Coast Guard calls off search for missing crew member in Nushagak Bay

Jul 1, 2019

A fisherman went overboard around 3 a.m. in Nushagak Bay. A ten-hour search covered 650 square nautical miles and was called off around 4 p.m.

A fishing vessel in Nushagak Bay on June 24, 2019. The vessel pictured was not involved in the incident with the missing crew member.
Credit Alex Hager / KDLG

Update at 12 p.m. Friday, July 8: The crew member who fell overboard is James Elliott, 36, of Louisiana, according to the U.S. Coast Guard.

A crew member of the fishing vessel Pail Rider went overboard around 3 a.m. Monday in the Nushagak Bay, according to the U.S. Coast Guard. A ten-hour search for the crew member was called off around 4 p.m. that afternoon.

The Coast Guard spent the day searching the water for the missing crew member, who was reported to be a man in his 30s. The search efforts utilized two MH-60 Jayhawk helicopter crews, a C-130 Hercules aircraft, and ten good samaritan fishing vessel crews. After the team covered 650 square nautical miles and was unable to locate the missing man, they called off the search.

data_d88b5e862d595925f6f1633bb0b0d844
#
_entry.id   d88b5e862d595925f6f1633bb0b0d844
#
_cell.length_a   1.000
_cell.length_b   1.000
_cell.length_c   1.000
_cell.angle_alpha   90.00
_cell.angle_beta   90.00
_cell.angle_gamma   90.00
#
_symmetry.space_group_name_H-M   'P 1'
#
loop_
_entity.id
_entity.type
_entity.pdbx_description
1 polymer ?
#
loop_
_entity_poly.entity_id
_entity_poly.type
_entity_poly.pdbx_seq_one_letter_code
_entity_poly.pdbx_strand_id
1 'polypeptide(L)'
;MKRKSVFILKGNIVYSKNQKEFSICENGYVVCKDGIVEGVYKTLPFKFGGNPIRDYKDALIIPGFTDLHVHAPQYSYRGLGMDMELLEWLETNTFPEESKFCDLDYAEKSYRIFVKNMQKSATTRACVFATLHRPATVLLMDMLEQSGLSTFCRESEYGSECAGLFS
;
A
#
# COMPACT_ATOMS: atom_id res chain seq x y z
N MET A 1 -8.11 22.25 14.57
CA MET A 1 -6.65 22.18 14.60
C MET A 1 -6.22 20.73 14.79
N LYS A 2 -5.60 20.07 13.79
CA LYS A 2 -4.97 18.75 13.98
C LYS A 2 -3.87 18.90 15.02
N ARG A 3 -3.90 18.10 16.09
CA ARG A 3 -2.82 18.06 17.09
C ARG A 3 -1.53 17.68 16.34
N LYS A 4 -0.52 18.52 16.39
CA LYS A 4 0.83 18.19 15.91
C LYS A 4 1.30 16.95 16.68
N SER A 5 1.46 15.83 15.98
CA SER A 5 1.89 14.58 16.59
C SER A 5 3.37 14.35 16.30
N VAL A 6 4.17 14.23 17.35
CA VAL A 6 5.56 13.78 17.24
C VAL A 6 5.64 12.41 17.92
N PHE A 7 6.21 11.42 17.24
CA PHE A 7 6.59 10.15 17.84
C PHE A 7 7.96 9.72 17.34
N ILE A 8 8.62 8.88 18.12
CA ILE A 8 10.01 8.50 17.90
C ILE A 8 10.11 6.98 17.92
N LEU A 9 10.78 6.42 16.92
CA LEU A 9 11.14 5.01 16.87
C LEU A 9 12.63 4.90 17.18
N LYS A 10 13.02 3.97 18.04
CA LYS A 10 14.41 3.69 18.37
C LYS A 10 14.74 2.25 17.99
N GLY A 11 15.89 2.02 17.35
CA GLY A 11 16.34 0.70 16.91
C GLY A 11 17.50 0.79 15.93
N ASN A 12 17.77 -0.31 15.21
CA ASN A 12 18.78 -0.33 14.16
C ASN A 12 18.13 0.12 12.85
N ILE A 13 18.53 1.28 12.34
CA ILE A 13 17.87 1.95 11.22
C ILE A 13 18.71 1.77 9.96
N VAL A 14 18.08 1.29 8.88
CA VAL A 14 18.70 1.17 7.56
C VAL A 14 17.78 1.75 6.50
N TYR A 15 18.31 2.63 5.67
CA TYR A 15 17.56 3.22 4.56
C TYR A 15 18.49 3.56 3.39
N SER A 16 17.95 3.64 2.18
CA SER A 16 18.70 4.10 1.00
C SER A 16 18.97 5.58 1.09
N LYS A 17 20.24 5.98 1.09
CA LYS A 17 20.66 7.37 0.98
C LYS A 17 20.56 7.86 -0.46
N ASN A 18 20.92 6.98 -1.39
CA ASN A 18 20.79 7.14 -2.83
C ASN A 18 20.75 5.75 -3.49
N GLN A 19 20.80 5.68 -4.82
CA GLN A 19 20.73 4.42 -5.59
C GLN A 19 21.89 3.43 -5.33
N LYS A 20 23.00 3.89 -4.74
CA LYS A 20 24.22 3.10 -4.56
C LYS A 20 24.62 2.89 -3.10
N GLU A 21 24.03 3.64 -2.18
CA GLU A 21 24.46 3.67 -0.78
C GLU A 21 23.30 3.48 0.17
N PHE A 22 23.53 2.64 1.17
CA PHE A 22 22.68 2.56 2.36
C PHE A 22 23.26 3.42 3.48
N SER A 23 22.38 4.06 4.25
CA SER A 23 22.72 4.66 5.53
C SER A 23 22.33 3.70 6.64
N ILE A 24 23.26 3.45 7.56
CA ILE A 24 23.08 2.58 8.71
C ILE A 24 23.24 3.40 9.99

Nate Littlejohn, a spokesperson for the Coast Guard, said that decision was made based on multiple factors.

"One of the most important factors we consider is how much time have we spent," Littlejohn said. "What is the span of the search area, what is the water temperature. And the likelihood of survival in a water temperate of 52 degrees with no life jacket in ten hours, it's not likely."

The Coast Guard said it would resume the search if a sighting was reported, and it hoped that the crew member’s bright orange clothing would increase those chances.

Littlejohn said that wearing a life jacket is one of the best ways to increase the chance of survival in similar incidents. 

"If you're always wearing a life jacket when you're on a boat," Littlejohn explained. "Your chances of survival are much greater. If you enter the water, especially up here in Alaska, your chances of making it home to see your loved ones becomes greatly reduced without one."

Approximate conditions in Nushagak Bay at the time the crew member entered the water included 20 mile-per-hour winds, 10-mile visibility, one-foot seas, a water temperature of 52 degrees and an air temperature of 54 degrees.